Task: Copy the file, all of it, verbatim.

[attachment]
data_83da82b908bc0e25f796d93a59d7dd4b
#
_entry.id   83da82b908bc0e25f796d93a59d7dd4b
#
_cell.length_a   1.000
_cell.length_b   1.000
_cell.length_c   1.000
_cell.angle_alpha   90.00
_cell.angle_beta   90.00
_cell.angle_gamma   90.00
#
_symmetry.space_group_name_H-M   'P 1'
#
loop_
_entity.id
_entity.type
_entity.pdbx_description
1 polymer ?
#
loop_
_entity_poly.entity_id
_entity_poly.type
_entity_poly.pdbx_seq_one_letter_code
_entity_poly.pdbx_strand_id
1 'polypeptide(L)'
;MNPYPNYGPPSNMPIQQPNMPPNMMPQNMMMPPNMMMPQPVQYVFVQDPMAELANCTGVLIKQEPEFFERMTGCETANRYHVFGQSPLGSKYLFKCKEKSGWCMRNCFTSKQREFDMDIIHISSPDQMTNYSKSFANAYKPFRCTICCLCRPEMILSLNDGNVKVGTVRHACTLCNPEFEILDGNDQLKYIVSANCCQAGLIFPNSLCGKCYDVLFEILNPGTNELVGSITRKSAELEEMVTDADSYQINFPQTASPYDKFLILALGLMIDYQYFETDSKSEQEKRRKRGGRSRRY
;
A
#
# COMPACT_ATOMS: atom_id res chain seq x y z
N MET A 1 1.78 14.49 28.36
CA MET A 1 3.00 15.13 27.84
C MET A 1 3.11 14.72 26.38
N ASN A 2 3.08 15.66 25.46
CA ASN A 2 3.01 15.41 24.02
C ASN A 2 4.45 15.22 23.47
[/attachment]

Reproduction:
data_83da82b908bc0e25f796d93a59d7dd4b
#
_entry.id   83da82b908bc0e25f796d93a59d7dd4b
#
_cell.length_a   1.000
_cell.length_b   1.000
_cell.length_c   1.000
_cell.angle_alpha   90.00
_cell.angle_beta   90.00
_cell.angle_gamma   90.00
#
_symmetry.space_group_name_H-M   'P 1'
#
loop_
_entity.id
_entity.type
_entity.pdbx_description
1 polymer ?
#
loop_
_entity_poly.entity_id
_entity_poly.type
_entity_poly.pdbx_seq_one_letter_code
_entity_poly.pdbx_strand_id
1 'polypeptide(L)'
;MNPYPNYGPPSNMPIQQPNMPPNMMPQNMMMPPNMMMPQPVQYVFVQDPMAELANCTGVLIKQEPEFFERMTGCETANRYHVFGQSPLGSKYLFKCKEKSGWCMRNCFTSKQREFDMDIIHISSPDQMTNYSKSFANAYKPFRCTICCLCRPEMILSLNDGNVKVGTVRHACTLCNPEFEILDGNDQLKYIVSANCCQAGLIFPNSLCGKCYDVLFEILNPGTNELVGSITRKSAELEEMVTDADSYQINFPQTASPYDKFLILALGLMIDYQYFETDSKSEQEKRRKRGGRSRRY
;
A
#
# COMPACT_ATOMS: atom_id res chain seq x y z
N MET A 1 1.78 14.49 28.36
CA MET A 1 3.00 15.13 27.84
C MET A 1 3.11 14.72 26.38
N ASN A 2 3.08 15.66 25.46
CA ASN A 2 3.01 15.41 24.02
C ASN A 2 4.45 15.22 23.47